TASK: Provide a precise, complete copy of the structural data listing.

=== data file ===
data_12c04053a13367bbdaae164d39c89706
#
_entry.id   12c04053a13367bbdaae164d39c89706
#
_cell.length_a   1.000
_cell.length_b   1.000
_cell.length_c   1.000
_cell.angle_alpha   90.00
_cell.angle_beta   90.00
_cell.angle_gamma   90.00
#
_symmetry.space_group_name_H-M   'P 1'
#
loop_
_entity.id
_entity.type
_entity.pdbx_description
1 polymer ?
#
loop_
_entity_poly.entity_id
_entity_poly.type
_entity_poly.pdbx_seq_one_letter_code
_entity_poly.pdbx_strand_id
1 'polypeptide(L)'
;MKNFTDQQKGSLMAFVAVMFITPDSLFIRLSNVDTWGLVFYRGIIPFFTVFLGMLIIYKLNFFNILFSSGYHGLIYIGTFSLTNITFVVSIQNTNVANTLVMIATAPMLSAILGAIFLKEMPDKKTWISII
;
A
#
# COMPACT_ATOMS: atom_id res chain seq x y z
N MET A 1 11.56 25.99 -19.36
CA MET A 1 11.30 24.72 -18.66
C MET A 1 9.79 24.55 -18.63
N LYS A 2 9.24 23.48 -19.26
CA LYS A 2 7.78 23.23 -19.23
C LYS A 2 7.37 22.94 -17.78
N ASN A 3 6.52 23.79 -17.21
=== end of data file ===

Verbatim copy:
data_12c04053a13367bbdaae164d39c89706
#
_entry.id   12c04053a13367bbdaae164d39c89706
#
_cell.length_a   1.000
_cell.length_b   1.000
_cell.length_c   1.000
_cell.angle_alpha   90.00
_cell.angle_beta   90.00
_cell.angle_gamma   90.00
#
_symmetry.space_group_name_H-M   'P 1'
#
loop_
_entity.id
_entity.type
_entity.pdbx_description
1 polymer ?
#
loop_
_entity_poly.entity_id
_entity_poly.type
_entity_poly.pdbx_seq_one_letter_code
_entity_poly.pdbx_strand_id
1 'polypeptide(L)'
;MKNFTDQQKGSLMAFVAVMFITPDSLFIRLSNVDTWGLVFYRGIIPFFTVFLGMLIIYKLNFFNILFSSGYHGLIYIGTFSLTNITFVVSIQNTNVANTLVMIATAPMLSAILGAIFLKEMPDKKTWISII
;
A
#
# COMPACT_ATOMS: atom_id res chain seq x y z
N MET A 1 11.56 25.99 -19.36
CA MET A 1 11.30 24.72 -18.66
C MET A 1 9.79 24.55 -18.63
N LYS A 2 9.24 23.48 -19.26
CA LYS A 2 7.78 23.23 -19.23
C LYS A 2 7.37 22.94 -17.78
N ASN A 3 6.52 23.79 -17.21